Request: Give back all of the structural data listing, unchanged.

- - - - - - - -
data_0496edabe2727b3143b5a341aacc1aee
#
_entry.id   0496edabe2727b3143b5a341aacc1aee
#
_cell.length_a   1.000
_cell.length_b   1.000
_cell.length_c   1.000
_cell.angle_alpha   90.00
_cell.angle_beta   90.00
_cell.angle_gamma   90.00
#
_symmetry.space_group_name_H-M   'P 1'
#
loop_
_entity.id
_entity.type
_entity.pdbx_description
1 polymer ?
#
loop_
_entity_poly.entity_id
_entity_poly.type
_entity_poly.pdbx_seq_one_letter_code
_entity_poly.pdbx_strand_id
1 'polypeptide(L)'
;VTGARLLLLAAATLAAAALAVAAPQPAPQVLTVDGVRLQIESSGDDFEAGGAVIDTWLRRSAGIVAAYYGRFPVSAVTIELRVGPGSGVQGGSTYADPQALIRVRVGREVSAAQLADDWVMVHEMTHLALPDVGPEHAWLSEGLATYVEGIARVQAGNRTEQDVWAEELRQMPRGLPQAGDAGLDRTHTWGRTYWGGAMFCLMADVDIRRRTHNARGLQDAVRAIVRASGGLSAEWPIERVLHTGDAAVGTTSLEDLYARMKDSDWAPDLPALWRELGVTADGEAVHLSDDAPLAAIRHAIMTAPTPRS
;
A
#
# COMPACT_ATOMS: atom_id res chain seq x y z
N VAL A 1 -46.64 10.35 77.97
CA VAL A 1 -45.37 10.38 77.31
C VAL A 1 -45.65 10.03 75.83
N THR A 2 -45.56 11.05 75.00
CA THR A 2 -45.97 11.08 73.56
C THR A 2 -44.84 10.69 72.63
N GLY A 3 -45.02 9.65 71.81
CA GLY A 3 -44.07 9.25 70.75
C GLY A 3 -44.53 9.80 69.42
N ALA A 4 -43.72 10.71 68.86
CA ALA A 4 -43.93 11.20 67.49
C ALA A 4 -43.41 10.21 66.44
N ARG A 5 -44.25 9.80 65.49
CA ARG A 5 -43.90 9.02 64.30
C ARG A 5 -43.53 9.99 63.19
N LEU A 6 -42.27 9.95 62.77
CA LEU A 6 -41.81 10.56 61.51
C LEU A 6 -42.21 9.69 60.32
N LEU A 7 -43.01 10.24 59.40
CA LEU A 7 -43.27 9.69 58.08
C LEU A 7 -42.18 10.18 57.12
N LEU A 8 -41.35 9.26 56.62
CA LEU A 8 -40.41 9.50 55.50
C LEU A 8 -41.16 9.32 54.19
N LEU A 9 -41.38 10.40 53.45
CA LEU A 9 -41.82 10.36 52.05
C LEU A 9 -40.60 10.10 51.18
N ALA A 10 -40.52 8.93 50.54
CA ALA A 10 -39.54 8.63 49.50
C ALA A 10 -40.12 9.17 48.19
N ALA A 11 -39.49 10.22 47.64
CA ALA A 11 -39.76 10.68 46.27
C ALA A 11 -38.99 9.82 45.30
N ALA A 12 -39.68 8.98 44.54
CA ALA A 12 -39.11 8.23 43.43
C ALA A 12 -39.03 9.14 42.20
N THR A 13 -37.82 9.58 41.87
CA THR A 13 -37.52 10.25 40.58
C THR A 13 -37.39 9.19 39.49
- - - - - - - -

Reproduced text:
data_0496edabe2727b3143b5a341aacc1aee
#
_entry.id   0496edabe2727b3143b5a341aacc1aee
#
_cell.length_a   1.000
_cell.length_b   1.000
_cell.length_c   1.000
_cell.angle_alpha   90.00
_cell.angle_beta   90.00
_cell.angle_gamma   90.00
#
_symmetry.space_group_name_H-M   'P 1'
#
loop_
_entity.id
_entity.type
_entity.pdbx_description
1 polymer ?
#
loop_
_entity_poly.entity_id
_entity_poly.type
_entity_poly.pdbx_seq_one_letter_code
_entity_poly.pdbx_strand_id
1 'polypeptide(L)'
;VTGARLLLLAAATLAAAALAVAAPQPAPQVLTVDGVRLQIESSGDDFEAGGAVIDTWLRRSAGIVAAYYGRFPVSAVTIELRVGPGSGVQGGSTYADPQALIRVRVGREVSAAQLADDWVMVHEMTHLALPDVGPEHAWLSEGLATYVEGIARVQAGNRTEQDVWAEELRQMPRGLPQAGDAGLDRTHTWGRTYWGGAMFCLMADVDIRRRTHNARGLQDAVRAIVRASGGLSAEWPIERVLHTGDAAVGTTSLEDLYARMKDSDWAPDLPALWRELGVTADGEAVHLSDDAPLAAIRHAIMTAPTPRS
;
A
#
# COMPACT_ATOMS: atom_id res chain seq x y z
N VAL A 1 -46.64 10.35 77.97
CA VAL A 1 -45.37 10.38 77.31
C VAL A 1 -45.65 10.03 75.83
N THR A 2 -45.56 11.05 75.00
CA THR A 2 -45.97 11.08 73.56
C THR A 2 -44.84 10.69 72.63
N GLY A 3 -45.02 9.65 71.81
CA GLY A 3 -44.07 9.25 70.75
C GLY A 3 -44.53 9.80 69.42
N ALA A 4 -43.72 10.71 68.86
CA ALA A 4 -43.93 11.20 67.49
C ALA A 4 -43.41 10.21 66.44
N ARG A 5 -44.25 9.80 65.49
CA ARG A 5 -43.90 9.02 64.30
C ARG A 5 -43.53 9.99 63.19
N LEU A 6 -42.27 9.95 62.77
CA LEU A 6 -41.81 10.56 61.51
C LEU A 6 -42.21 9.69 60.32
N LEU A 7 -43.01 10.24 59.40
CA LEU A 7 -43.27 9.69 58.08
C LEU A 7 -42.18 10.18 57.12
N LEU A 8 -41.35 9.26 56.62
CA LEU A 8 -40.41 9.50 55.50
C LEU A 8 -41.16 9.32 54.19
N LEU A 9 -41.38 10.40 53.45
CA LEU A 9 -41.82 10.36 52.05
C LEU A 9 -40.60 10.10 51.18
N ALA A 10 -40.52 8.93 50.54
CA ALA A 10 -39.54 8.63 49.50
C ALA A 10 -40.12 9.17 48.19
N ALA A 11 -39.49 10.22 47.64
CA ALA A 11 -39.76 10.68 46.27
C ALA A 11 -38.99 9.82 45.30
N ALA A 12 -39.68 8.98 44.54
CA ALA A 12 -39.11 8.23 43.43
C ALA A 12 -39.03 9.14 42.20
N THR A 13 -37.82 9.58 41.87
CA THR A 13 -37.52 10.25 40.58
C THR A 13 -37.39 9.19 39.49